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The big U.S. banks are considering defying the Fed and announcing capital return plans shortly...

The big U.S. banks are considering defying the Fed and announcing capital return plans shortly after stress tests are released this afternoon, reports Bloomberg. The Fed wants the lenders to wait another week, but bank lawyers worry the plans will leak out. It's under discussion, JPM CFO Lake told an investor conference (transcript) Tuesday. XLF +0.6%.
Comments (34)
  • Tom Guttenberger
    , contributor
    Comments (717) | Send Message
     
    Increasing capital returns sounds like the worst idea ever. Believeable but sickening that bank stocks react well to this news.
    7 Mar 2013, 11:03 AM Reply Like
  • Mike Maher
    , contributor
    Comments (2493) | Send Message
     
    Why are increased capital returns a bad idea?
    7 Mar 2013, 11:37 AM Reply Like
  • Tom Guttenberger
    , contributor
    Comments (717) | Send Message
     
    The banks need to stay solvent. The idea behind a stress test is to be sure that banks have adequate capital to survive unexpected shocks. Returning that capital to shareholders would not result in a feedback cycle that helps the banks' solvency risk. Really ridiculous how quickly the industry forgets about being bailed out.
    7 Mar 2013, 11:50 AM Reply Like
  • Ghosts of Kariela
    , contributor
    Comments (152) | Send Message
     
    A small capital return is not going to affect solvency risk for most of the banks, banks are on stronger financial ground than most people seem to think. U.S. banks are certainly better off than European banks, I'd argue that they are also better off than Chinese banks as well.
    7 Mar 2013, 12:00 PM Reply Like
  • MexCom
    , contributor
    Comments (3051) | Send Message
     
    Lets face it there are socialists here that believe they should only be a pass through from the Federal government and not make any profit at all. They believe the shareholders are evil people who want to gouge money out of helpless homeowners who have to pay interest to own a home.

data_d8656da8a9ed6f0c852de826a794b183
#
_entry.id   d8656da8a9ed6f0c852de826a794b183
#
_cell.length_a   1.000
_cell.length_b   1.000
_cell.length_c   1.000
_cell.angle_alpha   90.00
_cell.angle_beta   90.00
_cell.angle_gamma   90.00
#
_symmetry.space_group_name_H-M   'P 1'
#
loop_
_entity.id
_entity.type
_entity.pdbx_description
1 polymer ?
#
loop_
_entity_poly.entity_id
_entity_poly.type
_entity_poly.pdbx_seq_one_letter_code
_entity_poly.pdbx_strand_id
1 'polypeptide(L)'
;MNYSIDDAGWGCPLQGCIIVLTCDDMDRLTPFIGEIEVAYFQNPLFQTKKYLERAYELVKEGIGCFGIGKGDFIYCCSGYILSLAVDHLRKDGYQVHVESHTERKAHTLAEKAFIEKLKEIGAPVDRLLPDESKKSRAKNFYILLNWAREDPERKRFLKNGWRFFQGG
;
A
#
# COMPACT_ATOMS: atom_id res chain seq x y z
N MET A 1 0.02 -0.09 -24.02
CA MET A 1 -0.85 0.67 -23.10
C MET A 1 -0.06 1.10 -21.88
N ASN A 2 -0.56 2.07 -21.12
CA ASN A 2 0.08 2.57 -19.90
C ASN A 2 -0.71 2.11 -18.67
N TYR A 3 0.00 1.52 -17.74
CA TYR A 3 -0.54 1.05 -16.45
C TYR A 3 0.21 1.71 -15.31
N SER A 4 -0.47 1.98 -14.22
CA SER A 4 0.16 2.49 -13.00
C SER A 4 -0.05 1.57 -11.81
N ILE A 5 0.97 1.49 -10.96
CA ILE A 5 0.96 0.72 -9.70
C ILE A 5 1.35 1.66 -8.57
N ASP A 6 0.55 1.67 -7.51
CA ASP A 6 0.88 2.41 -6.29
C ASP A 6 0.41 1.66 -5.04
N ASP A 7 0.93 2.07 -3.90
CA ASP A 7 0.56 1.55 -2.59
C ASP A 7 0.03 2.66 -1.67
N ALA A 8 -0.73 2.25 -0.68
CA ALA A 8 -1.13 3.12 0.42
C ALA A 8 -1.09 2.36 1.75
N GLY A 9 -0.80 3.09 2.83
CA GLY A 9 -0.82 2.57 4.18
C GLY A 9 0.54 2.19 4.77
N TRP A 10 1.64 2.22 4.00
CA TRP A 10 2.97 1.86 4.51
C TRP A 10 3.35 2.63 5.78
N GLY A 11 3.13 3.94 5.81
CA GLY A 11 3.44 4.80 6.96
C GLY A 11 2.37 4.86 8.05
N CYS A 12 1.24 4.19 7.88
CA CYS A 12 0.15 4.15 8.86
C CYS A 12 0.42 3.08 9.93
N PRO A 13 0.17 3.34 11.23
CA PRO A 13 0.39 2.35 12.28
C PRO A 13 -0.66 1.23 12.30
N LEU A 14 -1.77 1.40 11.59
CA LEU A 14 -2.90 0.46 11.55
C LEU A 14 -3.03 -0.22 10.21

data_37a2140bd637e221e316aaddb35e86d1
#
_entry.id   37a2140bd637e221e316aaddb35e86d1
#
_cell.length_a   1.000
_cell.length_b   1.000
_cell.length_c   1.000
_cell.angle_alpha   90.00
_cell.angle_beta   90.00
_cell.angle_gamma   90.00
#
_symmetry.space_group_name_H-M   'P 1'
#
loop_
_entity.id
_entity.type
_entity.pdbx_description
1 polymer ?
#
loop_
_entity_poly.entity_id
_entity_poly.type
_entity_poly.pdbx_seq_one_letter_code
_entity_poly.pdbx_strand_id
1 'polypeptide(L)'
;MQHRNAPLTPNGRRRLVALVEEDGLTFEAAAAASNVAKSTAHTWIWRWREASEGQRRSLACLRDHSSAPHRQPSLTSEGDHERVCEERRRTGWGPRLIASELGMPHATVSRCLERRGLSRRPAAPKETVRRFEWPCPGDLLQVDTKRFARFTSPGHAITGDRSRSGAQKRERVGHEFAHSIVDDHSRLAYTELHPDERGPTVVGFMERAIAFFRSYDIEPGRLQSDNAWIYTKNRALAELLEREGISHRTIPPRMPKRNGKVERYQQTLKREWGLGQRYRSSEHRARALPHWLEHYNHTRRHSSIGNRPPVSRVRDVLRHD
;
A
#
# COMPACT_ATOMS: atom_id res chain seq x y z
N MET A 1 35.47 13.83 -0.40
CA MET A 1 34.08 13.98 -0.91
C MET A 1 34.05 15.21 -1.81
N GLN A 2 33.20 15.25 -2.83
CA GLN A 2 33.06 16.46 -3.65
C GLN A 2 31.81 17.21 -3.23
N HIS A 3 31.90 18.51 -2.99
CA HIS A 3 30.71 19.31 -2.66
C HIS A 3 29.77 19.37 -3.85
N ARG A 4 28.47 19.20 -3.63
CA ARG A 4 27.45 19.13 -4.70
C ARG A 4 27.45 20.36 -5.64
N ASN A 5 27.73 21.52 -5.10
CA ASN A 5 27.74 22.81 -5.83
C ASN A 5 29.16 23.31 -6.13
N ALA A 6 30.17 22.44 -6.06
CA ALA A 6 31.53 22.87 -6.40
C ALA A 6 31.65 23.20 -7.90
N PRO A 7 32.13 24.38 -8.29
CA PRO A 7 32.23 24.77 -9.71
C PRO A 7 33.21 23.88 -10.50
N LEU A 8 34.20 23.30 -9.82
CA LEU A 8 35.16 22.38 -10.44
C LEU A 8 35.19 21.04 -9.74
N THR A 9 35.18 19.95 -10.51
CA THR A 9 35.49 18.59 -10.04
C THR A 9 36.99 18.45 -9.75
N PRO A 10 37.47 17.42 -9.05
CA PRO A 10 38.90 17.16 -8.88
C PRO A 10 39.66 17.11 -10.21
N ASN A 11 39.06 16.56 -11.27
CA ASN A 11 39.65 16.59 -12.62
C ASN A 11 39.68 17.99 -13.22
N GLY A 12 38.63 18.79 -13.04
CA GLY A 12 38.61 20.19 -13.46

7 Mar 2013, 12:03 PM Reply Like
  • Jdeboer87
    , contributor
    Comments (216) | Send Message
     
    Are you suggesting that all banks become government owned?

     

    To me the gov't should put in place policy and the banks should work within that framework. As long as they are working within that framework they should have no further restrictions on how they manage their shareholders and capital structure.
    7 Mar 2013, 12:40 PM Reply Like
  • benitus
    , contributor
    Comments (1907) | Send Message
     
    Tom, shareholders of BAC had been starved of some decent dividend for a long while, so isn't it proper and appropriate to reward shareholders to some extent with a decent return, just as the execs are rewarding themselves with obscene payouts? Nobody expects nor is asking for BAC to empty its coffers for shareholders but I'm sure there's enough for some measure of rewards and I'll be damned if I let anyone say differently. All shareholders are hungry for some decent return and it's also good for BAC share price if payout has improved.
    7 Mar 2013, 01:23 PM Reply Like
  • Tom Guttenberger
    , contributor
    Comments (717) | Send Message
     
    I appreciate the needs and concerns of shareholders, but if you are a long term investor you need to ask yourself if this is even a good idea?

     

    Yes, you are returned capital, and yes I think that banks HAVE DONE and ARE DOING much better executing their business in what has turned into a solid credit cycle. But this is the point -- sensitivity testing the turns and the need for additional capital buffers falls more into the Fed's area of expertise, and if their stress tests advise against it, I am inclined to believe them. I am confident that no one on the committee wants to face another crisis, and no one at the banks should either. Things are structurally no different than the time preceding the last crisis. Way too early to leverage their capital in this manner.